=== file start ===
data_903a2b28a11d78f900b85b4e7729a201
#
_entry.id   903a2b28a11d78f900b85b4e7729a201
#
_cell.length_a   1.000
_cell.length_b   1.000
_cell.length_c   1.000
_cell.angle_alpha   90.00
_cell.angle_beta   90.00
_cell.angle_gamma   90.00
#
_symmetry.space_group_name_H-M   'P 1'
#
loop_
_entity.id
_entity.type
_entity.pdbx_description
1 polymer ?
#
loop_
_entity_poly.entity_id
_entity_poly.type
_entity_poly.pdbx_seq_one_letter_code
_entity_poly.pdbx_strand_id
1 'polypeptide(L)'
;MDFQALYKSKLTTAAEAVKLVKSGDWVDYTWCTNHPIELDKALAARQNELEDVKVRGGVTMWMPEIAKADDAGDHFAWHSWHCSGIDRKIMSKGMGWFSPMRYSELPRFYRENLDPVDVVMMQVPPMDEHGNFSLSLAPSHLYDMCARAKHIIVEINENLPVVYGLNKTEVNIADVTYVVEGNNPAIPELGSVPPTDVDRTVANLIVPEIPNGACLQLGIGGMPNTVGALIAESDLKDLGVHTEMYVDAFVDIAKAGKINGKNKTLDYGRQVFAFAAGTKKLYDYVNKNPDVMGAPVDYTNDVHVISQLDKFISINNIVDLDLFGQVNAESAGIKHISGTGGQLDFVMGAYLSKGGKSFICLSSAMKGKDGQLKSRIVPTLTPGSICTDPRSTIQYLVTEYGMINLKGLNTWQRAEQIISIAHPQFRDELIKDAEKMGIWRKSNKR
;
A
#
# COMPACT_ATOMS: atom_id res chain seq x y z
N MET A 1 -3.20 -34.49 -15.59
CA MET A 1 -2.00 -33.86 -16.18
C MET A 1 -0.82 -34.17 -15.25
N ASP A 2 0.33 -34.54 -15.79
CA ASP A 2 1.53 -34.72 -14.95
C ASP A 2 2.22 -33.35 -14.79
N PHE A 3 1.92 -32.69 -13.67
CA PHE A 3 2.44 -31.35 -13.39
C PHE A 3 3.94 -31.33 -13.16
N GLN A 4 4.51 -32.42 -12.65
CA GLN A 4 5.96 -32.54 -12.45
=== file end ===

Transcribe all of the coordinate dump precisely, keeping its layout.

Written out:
data_903a2b28a11d78f900b85b4e7729a201
#
_entry.id   903a2b28a11d78f900b85b4e7729a201
#
_cell.length_a   1.000
_cell.length_b   1.000
_cell.length_c   1.000
_cell.angle_alpha   90.00
_cell.angle_beta   90.00
_cell.angle_gamma   90.00
#
_symmetry.space_group_name_H-M   'P 1'
#
loop_
_entity.id
_entity.type
_entity.pdbx_description
1 polymer ?
#
loop_
_entity_poly.entity_id
_entity_poly.type
_entity_poly.pdbx_seq_one_letter_code
_entity_poly.pdbx_strand_id
1 'polypeptide(L)'
;MDFQALYKSKLTTAAEAVKLVKSGDWVDYTWCTNHPIELDKALAARQNELEDVKVRGGVTMWMPEIAKADDAGDHFAWHSWHCSGIDRKIMSKGMGWFSPMRYSELPRFYRENLDPVDVVMMQVPPMDEHGNFSLSLAPSHLYDMCARAKHIIVEINENLPVVYGLNKTEVNIADVTYVVEGNNPAIPELGSVPPTDVDRTVANLIVPEIPNGACLQLGIGGMPNTVGALIAESDLKDLGVHTEMYVDAFVDIAKAGKINGKNKTLDYGRQVFAFAAGTKKLYDYVNKNPDVMGAPVDYTNDVHVISQLDKFISINNIVDLDLFGQVNAESAGIKHISGTGGQLDFVMGAYLSKGGKSFICLSSAMKGKDGQLKSRIVPTLTPGSICTDPRSTIQYLVTEYGMINLKGLNTWQRAEQIISIAHPQFRDELIKDAEKMGIWRKSNKR
;
A
#
# COMPACT_ATOMS: atom_id res chain seq x y z
N MET A 1 -3.20 -34.49 -15.59
CA MET A 1 -2.00 -33.86 -16.18
C MET A 1 -0.82 -34.17 -15.25
N ASP A 2 0.33 -34.54 -15.79
CA ASP A 2 1.53 -34.72 -14.95
C ASP A 2 2.22 -33.35 -14.79
N PHE A 3 1.92 -32.69 -13.67
CA PHE A 3 2.44 -31.35 -13.39
C PHE A 3 3.94 -31.33 -13.16
N GLN A 4 4.51 -32.42 -12.65
CA GLN A 4 5.96 -32.54 -12.45